Old SF Anthologies
First Step Outward edited by Robert Hoskins, introduction by Poul Anderson, Dell 1969 mass market paperback, science fiction anthology.
Today, a Millenial or Gen Whatever science fiction reader would likely find these stories too old and creaky to be worth notice, especially since science has caught up to much of what’s here. But older readers, such as myself (born in 1945, I’m at the beginning of the Baby Boom age) find these fun and can appreciate both the stories and the viewpoints. I found my very nice copy on eBay. I’ve made a few notes on specific stories after the contents list, below.
Introduction (First Step Outward) • essay by Poul Anderson
Prologue (First Step Outward) • essay by Robert Hoskins
Cold War • (1949) • short story by Kris Neville
Third Stage • (1962) • short story by Poul Anderson
Gentlemen, Be Seated! • (1948) • short story by Robert A. Heinlein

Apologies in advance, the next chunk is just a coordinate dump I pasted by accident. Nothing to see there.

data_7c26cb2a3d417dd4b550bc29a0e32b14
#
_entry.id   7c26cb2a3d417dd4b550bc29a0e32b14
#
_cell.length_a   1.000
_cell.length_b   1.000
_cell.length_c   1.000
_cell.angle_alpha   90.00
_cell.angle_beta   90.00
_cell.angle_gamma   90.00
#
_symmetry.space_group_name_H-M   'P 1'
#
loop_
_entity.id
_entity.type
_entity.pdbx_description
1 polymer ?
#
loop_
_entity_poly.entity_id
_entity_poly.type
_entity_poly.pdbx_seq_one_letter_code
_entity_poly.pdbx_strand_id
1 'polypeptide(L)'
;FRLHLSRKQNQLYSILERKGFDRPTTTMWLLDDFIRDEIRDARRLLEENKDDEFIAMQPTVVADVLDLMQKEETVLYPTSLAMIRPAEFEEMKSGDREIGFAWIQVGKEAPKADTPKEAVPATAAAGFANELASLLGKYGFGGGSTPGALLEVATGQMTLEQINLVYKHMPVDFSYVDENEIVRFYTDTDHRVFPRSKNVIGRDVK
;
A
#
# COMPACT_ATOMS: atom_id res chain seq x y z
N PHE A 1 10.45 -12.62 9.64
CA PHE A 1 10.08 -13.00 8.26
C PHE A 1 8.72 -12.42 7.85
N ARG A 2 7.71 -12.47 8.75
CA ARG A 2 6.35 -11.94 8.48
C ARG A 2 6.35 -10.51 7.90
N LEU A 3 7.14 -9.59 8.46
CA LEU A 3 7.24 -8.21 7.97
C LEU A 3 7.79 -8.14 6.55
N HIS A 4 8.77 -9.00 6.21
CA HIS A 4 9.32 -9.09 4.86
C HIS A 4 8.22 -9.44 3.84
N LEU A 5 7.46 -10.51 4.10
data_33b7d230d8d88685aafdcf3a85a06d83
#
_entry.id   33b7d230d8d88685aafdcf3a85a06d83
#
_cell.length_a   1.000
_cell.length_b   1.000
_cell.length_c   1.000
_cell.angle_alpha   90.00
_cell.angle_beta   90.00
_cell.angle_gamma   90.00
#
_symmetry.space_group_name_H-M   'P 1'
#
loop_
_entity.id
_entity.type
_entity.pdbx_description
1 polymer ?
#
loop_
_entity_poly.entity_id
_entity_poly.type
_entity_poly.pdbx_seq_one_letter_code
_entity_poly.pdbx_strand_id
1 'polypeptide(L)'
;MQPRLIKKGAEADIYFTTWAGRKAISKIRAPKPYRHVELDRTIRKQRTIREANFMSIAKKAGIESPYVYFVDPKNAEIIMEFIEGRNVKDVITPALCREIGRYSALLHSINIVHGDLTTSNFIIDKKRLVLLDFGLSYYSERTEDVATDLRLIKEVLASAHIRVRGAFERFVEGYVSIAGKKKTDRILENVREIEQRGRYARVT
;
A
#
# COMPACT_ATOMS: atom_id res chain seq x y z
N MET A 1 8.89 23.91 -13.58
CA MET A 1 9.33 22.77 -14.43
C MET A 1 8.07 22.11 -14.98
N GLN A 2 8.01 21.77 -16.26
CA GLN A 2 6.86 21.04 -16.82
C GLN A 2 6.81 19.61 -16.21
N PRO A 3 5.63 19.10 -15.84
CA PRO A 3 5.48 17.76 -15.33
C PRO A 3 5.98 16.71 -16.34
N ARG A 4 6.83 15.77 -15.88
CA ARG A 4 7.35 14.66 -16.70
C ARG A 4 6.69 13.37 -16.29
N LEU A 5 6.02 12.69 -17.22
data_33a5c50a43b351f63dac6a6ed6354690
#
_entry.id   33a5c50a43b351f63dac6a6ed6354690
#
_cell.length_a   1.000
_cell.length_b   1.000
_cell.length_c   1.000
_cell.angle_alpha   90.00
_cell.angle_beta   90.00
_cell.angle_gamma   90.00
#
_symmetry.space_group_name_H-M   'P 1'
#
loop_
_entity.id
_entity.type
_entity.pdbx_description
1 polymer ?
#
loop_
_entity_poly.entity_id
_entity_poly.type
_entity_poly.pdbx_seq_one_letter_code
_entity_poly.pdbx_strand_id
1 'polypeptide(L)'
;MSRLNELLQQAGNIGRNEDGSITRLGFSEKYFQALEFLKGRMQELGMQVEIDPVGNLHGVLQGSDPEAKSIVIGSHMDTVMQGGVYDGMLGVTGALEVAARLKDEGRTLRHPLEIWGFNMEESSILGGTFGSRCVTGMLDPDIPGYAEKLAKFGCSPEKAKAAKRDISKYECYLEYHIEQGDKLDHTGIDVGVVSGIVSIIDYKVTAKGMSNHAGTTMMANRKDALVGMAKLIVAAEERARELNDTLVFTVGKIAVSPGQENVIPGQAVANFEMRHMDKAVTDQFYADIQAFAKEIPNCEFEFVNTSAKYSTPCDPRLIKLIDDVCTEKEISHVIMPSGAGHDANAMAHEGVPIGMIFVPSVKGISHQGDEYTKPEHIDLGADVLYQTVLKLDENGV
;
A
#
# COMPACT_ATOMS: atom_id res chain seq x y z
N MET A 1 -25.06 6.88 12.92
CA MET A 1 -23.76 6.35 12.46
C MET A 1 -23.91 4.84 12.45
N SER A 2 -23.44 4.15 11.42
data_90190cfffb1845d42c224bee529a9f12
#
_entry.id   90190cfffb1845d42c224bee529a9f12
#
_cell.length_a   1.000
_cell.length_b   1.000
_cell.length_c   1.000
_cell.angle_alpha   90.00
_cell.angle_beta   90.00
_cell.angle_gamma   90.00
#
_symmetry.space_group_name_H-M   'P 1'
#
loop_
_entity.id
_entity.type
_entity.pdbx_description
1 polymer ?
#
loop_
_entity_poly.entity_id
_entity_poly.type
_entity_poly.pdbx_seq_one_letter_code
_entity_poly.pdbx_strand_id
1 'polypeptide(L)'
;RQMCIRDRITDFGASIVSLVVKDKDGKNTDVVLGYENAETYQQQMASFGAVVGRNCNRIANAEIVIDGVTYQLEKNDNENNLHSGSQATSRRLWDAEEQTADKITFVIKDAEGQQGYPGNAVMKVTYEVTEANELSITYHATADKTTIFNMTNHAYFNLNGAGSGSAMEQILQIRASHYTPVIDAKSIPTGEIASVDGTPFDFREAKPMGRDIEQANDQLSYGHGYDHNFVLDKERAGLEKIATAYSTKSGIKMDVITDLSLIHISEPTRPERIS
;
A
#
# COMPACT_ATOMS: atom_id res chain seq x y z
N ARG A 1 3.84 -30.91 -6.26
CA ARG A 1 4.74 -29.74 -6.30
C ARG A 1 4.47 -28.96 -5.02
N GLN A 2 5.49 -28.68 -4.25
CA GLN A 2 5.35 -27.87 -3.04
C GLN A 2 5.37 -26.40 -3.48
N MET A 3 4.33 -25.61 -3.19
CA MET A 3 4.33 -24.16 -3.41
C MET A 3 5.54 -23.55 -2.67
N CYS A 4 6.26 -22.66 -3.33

Jaywalker • (1950) • short story by Ross Rocklynne
The Hated • (1958) • short story by Frederik Pohl
Sunrise on Mercury • (1957) • short story by Robert Silverberg
Hop-Friend • (1962) • short story by Terry Carr
The Man Who Lost the Sea • (1959) • short story by Theodore Sturgeon
First Contact • (1945) • novelette by Murray Leinster
Misbegotten Missionary (aka Green Patches) • (1950) • short story by Isaac Asimov
Market in Aliens • (1968) • short story by K.M. O’Donnell ]
The Rules of the Road • (1964) • short story by Norman Spinrad
Jetsam • (1953) • short story by A. Bertram Chandler
Two of the stories here were in one or the other of the old SF Anthologies I’ve posted recently, “Sunrise on Mercury” and “First Contact”. The latter was oft-anthologized, and for good reason, it is truly a classic, and a favorite of mine. “The Man Who Lost the Sea”, on the other hand, which I’d read before, not so much. Though I have read and was impressed by Sturgeon’s novel More Than Human it seems to me much of his writing, including this story, is just strange.
The Asimov story is one of his lesser efforts, and though I liked it, “Jetsam” shows it’s age. Overall, though an anthology of it’s time, which you might enjoy.